Drought could cause price rises and shortages into next year, farmers warn

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Farmers have warned that the drought will have long-lasting effects that threaten to affect UK crops next year, drive up prices of beef, lamb, wheat and other crops and threaten the country’s food security. give.

Rising temperatures and the driest July since 1935 have forced growers to return to planting because the ground is too hard, while others are contemplating whether it’s worth sowing seeds this year.

If energy and fertilizer prices remain at record-high levels, farmers will be at risk of major losses next year. They are also facing a severe labor shortage, which means they may not have the labor they need when it comes time to harvest their crops.

Adding to that list of problems, the government on Friday officially declared a drought in the south-west, southern, central and eastern parts of England amid the ongoing heat. Water companies have planned their own droughts, including a ban on hose pipes and fines for people who break them.

The extreme conditions have prompted many pastoralists to cut back their herds after incurring heavy bills to buy fodder at inflated prices to make up for the hay shortage.

Sheep supplies are likely to be further strained after sheep farmers warned that sheep would produce fewer offspring because they were fed low-quality hay.

Oilseed rape, a major source of oil that is used in thousands of products on supermarket shelves, will usually be planted from this month, but the National Farmers Union said most “were not even thinking” about it because conditions were so bad. and the seeds do not germinate.

Stephen Briggs, a farmer in Cambridgeshire, said a “perfect storm” of factors, including labor shortages after Brexit, meant that “at best we’ll have a big increase in food prices, at least we’ll have a shortage” unless The government does not take immediate action.

His farm, which produces fruits and grains, has received just 110 mm of rain this year against an average of 600 mm.

“The crop just ran out of steam. We had the earliest harvest ever and it was not because the harvest was over. It just died,” he said.

Despite Mr Briggs taking measures to reduce the effects of climate change, such as planting orchards between crop fields to provide some heat protection, yields are 30 percent lower in dry areas of fields.

A harvested wheat field in Gloucestershire

“It will not be resolved after just one week of rain. The impact will last for next year,” he said.

“A lot of grass is dead south of Sheffield. It takes time to regrow. It is so dry that normal activity in the soil has stopped. Earthworms have gone into hibernation.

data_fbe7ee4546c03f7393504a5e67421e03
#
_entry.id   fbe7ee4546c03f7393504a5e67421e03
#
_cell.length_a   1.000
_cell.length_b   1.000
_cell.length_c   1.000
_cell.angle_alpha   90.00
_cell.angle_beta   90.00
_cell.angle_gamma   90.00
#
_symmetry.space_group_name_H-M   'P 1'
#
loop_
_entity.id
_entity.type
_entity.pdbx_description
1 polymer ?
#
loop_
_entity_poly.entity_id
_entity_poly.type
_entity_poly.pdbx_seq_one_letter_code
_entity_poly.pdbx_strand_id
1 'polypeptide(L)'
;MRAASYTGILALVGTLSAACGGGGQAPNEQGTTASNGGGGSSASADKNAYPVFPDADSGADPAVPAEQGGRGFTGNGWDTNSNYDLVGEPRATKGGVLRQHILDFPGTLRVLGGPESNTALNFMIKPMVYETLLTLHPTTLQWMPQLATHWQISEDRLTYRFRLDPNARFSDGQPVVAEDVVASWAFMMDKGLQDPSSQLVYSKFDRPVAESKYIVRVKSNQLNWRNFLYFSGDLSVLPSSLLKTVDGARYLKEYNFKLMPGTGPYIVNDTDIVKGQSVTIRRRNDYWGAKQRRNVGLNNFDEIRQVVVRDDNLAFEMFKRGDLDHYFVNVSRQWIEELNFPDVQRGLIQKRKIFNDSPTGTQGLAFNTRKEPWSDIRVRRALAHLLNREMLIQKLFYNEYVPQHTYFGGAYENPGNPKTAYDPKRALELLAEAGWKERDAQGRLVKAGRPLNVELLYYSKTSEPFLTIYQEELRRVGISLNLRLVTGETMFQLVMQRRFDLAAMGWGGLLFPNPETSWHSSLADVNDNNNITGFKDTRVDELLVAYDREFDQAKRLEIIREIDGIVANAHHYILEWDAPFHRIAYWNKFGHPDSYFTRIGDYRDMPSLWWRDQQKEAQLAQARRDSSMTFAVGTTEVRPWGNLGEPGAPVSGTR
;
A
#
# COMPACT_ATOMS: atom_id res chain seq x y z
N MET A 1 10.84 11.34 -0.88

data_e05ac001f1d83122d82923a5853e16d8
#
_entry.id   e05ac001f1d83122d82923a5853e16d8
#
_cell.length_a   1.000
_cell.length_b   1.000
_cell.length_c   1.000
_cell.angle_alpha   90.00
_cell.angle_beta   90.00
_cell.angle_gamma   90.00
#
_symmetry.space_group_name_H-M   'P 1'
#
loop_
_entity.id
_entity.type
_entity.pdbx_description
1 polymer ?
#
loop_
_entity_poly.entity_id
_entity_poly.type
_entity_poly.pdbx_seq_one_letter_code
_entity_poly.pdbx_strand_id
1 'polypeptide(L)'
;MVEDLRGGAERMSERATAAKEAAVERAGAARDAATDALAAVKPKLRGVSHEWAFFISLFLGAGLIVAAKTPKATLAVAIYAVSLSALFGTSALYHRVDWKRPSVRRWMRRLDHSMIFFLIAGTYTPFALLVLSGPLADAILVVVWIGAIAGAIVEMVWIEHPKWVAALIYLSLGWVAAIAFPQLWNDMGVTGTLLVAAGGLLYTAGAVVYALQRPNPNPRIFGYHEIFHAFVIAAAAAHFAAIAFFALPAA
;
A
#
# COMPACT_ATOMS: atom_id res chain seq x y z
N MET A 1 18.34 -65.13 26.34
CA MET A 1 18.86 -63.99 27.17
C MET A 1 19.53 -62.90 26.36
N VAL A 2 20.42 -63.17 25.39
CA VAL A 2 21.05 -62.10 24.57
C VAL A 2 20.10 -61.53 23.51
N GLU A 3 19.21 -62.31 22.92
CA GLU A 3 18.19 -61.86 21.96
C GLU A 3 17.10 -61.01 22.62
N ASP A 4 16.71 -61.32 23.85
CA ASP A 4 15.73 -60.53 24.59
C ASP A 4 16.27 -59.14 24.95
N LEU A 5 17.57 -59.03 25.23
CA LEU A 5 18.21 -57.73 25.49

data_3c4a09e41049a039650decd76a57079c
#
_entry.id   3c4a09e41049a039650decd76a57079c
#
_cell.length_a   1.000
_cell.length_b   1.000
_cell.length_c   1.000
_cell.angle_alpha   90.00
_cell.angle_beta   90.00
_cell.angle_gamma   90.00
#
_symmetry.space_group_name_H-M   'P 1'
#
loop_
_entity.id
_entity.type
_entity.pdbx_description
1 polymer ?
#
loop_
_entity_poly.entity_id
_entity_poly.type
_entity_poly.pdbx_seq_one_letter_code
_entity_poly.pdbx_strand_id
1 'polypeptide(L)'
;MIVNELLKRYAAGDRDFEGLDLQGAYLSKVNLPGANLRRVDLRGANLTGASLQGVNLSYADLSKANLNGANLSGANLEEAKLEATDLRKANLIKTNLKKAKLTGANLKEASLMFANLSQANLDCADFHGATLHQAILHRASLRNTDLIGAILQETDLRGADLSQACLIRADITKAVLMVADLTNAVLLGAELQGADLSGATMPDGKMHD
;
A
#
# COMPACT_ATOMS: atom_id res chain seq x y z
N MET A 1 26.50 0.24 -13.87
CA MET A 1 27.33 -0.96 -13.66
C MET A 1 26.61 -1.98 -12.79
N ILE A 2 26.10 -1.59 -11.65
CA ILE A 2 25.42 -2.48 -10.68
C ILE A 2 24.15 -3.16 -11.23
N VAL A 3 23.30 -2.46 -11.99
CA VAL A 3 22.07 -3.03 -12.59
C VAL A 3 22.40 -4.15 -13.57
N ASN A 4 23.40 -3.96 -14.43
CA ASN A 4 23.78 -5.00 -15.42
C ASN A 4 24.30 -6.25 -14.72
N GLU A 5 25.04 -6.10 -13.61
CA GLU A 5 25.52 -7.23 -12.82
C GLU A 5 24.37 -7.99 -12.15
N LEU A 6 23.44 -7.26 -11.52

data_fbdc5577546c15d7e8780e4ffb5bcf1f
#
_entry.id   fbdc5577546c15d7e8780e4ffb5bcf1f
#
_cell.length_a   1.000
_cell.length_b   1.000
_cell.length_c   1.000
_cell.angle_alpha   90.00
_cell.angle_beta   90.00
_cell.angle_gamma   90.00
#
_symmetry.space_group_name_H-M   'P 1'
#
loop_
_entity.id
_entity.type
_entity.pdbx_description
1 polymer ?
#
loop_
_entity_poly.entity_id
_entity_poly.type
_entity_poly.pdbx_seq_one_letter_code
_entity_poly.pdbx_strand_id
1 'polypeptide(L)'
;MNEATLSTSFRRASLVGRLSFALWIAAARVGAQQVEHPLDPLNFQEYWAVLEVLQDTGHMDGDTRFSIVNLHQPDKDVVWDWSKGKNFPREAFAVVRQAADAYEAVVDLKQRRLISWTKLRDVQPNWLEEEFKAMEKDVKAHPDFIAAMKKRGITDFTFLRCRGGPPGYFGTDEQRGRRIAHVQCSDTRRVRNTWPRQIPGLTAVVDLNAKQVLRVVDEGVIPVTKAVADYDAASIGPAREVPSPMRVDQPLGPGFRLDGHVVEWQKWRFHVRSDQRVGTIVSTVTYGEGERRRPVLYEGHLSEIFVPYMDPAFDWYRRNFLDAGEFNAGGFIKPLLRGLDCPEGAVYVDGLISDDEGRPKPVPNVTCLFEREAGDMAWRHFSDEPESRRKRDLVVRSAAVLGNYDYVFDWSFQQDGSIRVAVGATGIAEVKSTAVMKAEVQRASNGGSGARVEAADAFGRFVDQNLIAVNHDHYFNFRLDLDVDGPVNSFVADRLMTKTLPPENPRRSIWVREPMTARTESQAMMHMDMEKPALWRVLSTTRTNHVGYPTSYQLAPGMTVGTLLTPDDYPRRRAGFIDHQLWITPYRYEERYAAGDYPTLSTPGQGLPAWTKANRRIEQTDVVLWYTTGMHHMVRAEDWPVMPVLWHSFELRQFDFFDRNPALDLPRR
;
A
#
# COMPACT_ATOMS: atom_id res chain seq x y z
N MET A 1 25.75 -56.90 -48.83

“Some people say climate change isn’t real. It’s real, it’s here. Just look out the window.”

Mr Briggs, who worked in Africa for many years in agriculture, urged the government to invest in Britain’s water security to mitigate the effects of future droughts.

“We are not prepared for climate change in this country,” he said.

“We have systems in place to carry the excess water to the sea but we are useless in conserving water. We have become used to temperatures that are not too hot, not too cold and that do not receive regular rain. This is changing and we need to adapt ourselves.”

The Labor Party accused the government of “poor planning and neglect” of the UK’s water system. According to Labor estimates, leaking pipes allowed 117 liters of water per household to be wasted every day over the past three years.

David Barton, deputy director of livestock at NFU, said farmers have always faced challenges with the weather but the current situation is “very extreme”.

“We need to look at food security, much more than we do. We all take it lightly, but this season has really brought attention to how fragile the whole system is,” he said.

He urged supermarkets to charge producers more to give them the financial security they need to cover costs.

“Supermarkets don’t like raising prices, but they have to do so and pay producers more. Fertilizer is too high; The cost of fodder, wheat and barley has increased significantly. Retailers should recognize this and increase prices,” Mr Barton said.

Robin Milton, 61, who farms cattle and sheep with his son on Exmoor, on the border of Devon and Somerset, said the effects of the dry season “are now starting to take effect”.

“It’s pretty phenomenal – I’ve been farming here since 1980, and there are springs I’ve never seen before that have completely dried up,” Mr Milton said.

“A lot of the grass has been burned, and any crop of fodder that we usually put down for autumn fodder for lambs … has just disappeared, quite honestly. Some of it even sprouts Haven’t either.”

Mr Milton said his sheep and cattle “seem quite resilient, as long as they have plenty of water and some shade, which is a challenge, they seem comfortable enough”.

He added: “But undoubtedly, I doubt we will see an impact later in the year.”

Credit: www.independent.co.uk /

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